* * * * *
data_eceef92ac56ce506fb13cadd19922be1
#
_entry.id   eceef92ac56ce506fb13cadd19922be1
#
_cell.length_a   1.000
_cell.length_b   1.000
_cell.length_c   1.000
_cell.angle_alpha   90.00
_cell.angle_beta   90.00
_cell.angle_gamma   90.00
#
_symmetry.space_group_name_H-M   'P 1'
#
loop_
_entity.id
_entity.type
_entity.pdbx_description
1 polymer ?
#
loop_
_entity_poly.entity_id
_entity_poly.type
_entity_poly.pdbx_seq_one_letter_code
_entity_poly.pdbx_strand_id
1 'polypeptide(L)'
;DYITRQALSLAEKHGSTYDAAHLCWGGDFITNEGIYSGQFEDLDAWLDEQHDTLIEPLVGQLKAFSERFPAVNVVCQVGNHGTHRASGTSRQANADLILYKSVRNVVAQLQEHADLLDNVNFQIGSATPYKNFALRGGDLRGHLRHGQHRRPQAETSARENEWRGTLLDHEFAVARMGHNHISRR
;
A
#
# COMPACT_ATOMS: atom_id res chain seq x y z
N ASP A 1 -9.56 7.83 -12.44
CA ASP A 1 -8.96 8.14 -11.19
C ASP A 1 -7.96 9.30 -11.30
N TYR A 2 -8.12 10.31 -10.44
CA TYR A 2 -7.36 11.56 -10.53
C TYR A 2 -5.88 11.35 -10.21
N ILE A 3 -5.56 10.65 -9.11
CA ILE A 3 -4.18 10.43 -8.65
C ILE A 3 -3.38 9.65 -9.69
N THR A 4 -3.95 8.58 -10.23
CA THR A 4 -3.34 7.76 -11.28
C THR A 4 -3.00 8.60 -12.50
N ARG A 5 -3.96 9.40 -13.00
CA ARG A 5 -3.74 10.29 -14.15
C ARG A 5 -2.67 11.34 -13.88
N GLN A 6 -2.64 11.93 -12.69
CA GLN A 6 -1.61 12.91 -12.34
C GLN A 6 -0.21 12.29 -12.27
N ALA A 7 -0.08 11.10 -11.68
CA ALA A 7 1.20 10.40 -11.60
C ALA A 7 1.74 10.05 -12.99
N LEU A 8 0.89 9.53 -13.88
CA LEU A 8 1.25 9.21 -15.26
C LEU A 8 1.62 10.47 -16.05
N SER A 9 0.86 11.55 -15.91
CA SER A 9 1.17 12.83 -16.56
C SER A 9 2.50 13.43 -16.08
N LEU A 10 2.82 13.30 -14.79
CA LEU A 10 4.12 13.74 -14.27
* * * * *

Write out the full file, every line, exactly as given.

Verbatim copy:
data_eceef92ac56ce506fb13cadd19922be1
#
_entry.id   eceef92ac56ce506fb13cadd19922be1
#
_cell.length_a   1.000
_cell.length_b   1.000
_cell.length_c   1.000
_cell.angle_alpha   90.00
_cell.angle_beta   90.00
_cell.angle_gamma   90.00
#
_symmetry.space_group_name_H-M   'P 1'
#
loop_
_entity.id
_entity.type
_entity.pdbx_description
1 polymer ?
#
loop_
_entity_poly.entity_id
_entity_poly.type
_entity_poly.pdbx_seq_one_letter_code
_entity_poly.pdbx_strand_id
1 'polypeptide(L)'
;DYITRQALSLAEKHGSTYDAAHLCWGGDFITNEGIYSGQFEDLDAWLDEQHDTLIEPLVGQLKAFSERFPAVNVVCQVGNHGTHRASGTSRQANADLILYKSVRNVVAQLQEHADLLDNVNFQIGSATPYKNFALRGGDLRGHLRHGQHRRPQAETSARENEWRGTLLDHEFAVARMGHNHISRR
;
A
#
# COMPACT_ATOMS: atom_id res chain seq x y z
N ASP A 1 -9.56 7.83 -12.44
CA ASP A 1 -8.96 8.14 -11.19
C ASP A 1 -7.96 9.30 -11.30
N TYR A 2 -8.12 10.31 -10.44
CA TYR A 2 -7.36 11.56 -10.53
C TYR A 2 -5.88 11.35 -10.21
N ILE A 3 -5.56 10.65 -9.11
CA ILE A 3 -4.18 10.43 -8.65
C ILE A 3 -3.38 9.65 -9.69
N THR A 4 -3.95 8.58 -10.23
CA THR A 4 -3.34 7.76 -11.28
C THR A 4 -3.00 8.60 -12.50
N ARG A 5 -3.96 9.40 -13.00
CA ARG A 5 -3.74 10.29 -14.15
C ARG A 5 -2.67 11.34 -13.88
N GLN A 6 -2.64 11.93 -12.69
CA GLN A 6 -1.61 12.91 -12.34
C GLN A 6 -0.21 12.29 -12.27
N ALA A 7 -0.08 11.10 -11.68
CA ALA A 7 1.20 10.40 -11.60
C ALA A 7 1.74 10.05 -12.99
N LEU A 8 0.89 9.53 -13.88
CA LEU A 8 1.25 9.21 -15.26
C LEU A 8 1.62 10.47 -16.05
N SER A 9 0.86 11.55 -15.91
CA SER A 9 1.17 12.83 -16.56
C SER A 9 2.50 13.43 -16.08
N LEU A 10 2.82 13.30 -14.79
CA LEU A 10 4.12 13.74 -14.27